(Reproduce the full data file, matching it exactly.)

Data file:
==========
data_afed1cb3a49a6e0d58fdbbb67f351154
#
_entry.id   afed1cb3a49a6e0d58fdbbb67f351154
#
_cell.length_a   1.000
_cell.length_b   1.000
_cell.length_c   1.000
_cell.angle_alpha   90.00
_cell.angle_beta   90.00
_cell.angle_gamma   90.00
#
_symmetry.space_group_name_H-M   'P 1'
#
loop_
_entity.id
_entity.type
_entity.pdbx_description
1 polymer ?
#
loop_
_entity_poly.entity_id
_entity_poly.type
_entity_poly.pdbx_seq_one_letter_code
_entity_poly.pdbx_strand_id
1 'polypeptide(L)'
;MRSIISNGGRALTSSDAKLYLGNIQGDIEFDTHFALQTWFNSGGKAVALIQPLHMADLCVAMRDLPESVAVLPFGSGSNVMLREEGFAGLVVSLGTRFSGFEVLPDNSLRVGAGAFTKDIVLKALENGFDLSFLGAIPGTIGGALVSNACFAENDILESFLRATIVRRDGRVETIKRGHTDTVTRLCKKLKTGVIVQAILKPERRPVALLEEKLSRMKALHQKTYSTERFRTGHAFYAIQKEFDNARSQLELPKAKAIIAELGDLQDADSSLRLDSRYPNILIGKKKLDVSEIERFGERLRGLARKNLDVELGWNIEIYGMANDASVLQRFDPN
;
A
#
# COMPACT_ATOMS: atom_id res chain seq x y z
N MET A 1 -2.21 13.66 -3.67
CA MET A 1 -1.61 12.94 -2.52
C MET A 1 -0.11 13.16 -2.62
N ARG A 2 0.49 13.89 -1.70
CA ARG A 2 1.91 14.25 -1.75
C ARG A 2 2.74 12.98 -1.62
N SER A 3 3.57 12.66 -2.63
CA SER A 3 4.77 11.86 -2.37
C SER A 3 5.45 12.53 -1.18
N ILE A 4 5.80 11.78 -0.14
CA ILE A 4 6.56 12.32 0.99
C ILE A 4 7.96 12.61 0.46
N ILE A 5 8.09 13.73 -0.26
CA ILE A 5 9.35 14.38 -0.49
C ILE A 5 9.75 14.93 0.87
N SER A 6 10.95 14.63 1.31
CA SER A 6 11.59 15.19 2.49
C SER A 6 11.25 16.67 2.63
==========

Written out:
data_afed1cb3a49a6e0d58fdbbb67f351154
#
_entry.id   afed1cb3a49a6e0d58fdbbb67f351154
#
_cell.length_a   1.000
_cell.length_b   1.000
_cell.length_c   1.000
_cell.angle_alpha   90.00
_cell.angle_beta   90.00
_cell.angle_gamma   90.00
#
_symmetry.space_group_name_H-M   'P 1'
#
loop_
_entity.id
_entity.type
_entity.pdbx_description
1 polymer ?
#
loop_
_entity_poly.entity_id
_entity_poly.type
_entity_poly.pdbx_seq_one_letter_code
_entity_poly.pdbx_strand_id
1 'polypeptide(L)'
;MRSIISNGGRALTSSDAKLYLGNIQGDIEFDTHFALQTWFNSGGKAVALIQPLHMADLCVAMRDLPESVAVLPFGSGSNVMLREEGFAGLVVSLGTRFSGFEVLPDNSLRVGAGAFTKDIVLKALENGFDLSFLGAIPGTIGGALVSNACFAENDILESFLRATIVRRDGRVETIKRGHTDTVTRLCKKLKTGVIVQAILKPERRPVALLEEKLSRMKALHQKTYSTERFRTGHAFYAIQKEFDNARSQLELPKAKAIIAELGDLQDADSSLRLDSRYPNILIGKKKLDVSEIERFGERLRGLARKNLDVELGWNIEIYGMANDASVLQRFDPN
;
A
#
# COMPACT_ATOMS: atom_id res chain seq x y z
N MET A 1 -2.21 13.66 -3.67
CA MET A 1 -1.61 12.94 -2.52
C MET A 1 -0.11 13.16 -2.62
N ARG A 2 0.49 13.89 -1.70
CA ARG A 2 1.91 14.25 -1.75
C ARG A 2 2.74 12.98 -1.62
N SER A 3 3.57 12.66 -2.63
CA SER A 3 4.77 11.86 -2.37
C SER A 3 5.45 12.53 -1.18
N ILE A 4 5.80 11.78 -0.14
CA ILE A 4 6.56 12.32 0.99
C ILE A 4 7.96 12.61 0.46
N ILE A 5 8.09 13.73 -0.26
CA ILE A 5 9.35 14.38 -0.49
C ILE A 5 9.75 14.93 0.87
N SER A 6 10.95 14.63 1.31
CA SER A 6 11.59 15.19 2.49
C SER A 6 11.25 16.67 2.63